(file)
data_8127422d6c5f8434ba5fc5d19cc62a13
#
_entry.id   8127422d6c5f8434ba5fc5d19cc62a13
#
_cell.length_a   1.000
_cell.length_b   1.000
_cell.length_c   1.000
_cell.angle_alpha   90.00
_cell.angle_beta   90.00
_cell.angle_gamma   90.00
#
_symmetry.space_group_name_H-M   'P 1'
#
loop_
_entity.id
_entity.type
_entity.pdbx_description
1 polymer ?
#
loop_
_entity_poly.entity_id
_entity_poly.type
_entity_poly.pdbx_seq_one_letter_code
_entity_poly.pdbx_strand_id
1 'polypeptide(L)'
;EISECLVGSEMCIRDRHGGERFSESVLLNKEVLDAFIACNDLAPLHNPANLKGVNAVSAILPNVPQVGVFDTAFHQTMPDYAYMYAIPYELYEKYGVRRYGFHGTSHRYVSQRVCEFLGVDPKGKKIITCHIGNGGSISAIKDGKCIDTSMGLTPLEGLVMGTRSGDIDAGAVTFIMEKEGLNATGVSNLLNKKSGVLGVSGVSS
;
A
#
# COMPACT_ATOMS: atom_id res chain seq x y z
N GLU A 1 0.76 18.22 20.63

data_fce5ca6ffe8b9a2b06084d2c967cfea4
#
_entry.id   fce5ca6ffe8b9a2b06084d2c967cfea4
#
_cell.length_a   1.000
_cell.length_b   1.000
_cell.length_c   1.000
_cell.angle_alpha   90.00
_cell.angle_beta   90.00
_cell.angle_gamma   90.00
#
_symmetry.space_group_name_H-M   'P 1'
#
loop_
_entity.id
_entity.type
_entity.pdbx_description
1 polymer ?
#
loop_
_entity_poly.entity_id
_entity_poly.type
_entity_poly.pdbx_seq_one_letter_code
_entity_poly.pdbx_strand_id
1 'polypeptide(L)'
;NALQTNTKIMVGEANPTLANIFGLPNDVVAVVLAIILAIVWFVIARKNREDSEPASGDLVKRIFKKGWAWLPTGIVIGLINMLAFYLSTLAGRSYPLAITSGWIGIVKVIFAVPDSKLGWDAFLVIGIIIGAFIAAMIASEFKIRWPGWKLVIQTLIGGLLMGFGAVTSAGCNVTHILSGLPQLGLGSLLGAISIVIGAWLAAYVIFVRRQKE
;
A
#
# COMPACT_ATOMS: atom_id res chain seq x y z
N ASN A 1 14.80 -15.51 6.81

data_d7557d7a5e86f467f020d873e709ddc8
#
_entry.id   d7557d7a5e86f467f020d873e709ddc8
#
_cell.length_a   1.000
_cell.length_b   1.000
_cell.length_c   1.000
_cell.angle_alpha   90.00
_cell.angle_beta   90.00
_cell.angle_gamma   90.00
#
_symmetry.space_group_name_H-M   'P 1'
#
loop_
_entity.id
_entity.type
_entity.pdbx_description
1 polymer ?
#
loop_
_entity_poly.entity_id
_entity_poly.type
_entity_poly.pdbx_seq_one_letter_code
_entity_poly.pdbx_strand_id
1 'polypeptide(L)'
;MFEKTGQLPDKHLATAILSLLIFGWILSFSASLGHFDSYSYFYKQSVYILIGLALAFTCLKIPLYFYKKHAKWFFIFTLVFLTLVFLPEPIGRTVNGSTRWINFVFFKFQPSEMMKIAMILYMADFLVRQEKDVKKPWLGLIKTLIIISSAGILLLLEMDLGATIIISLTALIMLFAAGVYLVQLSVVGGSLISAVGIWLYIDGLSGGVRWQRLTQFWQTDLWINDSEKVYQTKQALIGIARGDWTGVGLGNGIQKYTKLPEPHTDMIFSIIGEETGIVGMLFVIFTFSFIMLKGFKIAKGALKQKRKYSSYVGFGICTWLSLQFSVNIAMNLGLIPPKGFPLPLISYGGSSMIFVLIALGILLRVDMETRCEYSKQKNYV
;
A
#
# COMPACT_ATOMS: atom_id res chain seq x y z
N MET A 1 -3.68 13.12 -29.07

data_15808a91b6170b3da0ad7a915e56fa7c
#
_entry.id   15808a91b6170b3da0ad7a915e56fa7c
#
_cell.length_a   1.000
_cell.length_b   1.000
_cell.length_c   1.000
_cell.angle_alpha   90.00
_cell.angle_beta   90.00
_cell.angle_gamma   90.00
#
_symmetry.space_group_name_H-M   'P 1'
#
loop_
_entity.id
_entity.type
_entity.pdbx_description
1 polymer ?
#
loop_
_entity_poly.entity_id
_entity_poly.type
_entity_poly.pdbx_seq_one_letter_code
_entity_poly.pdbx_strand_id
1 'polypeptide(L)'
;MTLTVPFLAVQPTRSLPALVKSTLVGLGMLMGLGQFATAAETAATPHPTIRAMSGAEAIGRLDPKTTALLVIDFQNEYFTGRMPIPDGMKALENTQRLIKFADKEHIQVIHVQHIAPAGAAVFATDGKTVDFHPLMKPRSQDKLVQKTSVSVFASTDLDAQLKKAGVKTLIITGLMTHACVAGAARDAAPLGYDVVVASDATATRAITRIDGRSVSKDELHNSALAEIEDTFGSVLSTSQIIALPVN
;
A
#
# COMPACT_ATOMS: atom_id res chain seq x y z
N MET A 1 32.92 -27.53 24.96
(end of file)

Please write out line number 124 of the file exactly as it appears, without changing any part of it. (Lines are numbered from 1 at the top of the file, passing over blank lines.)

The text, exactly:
N MET A 1 32.92 -27.53 24.96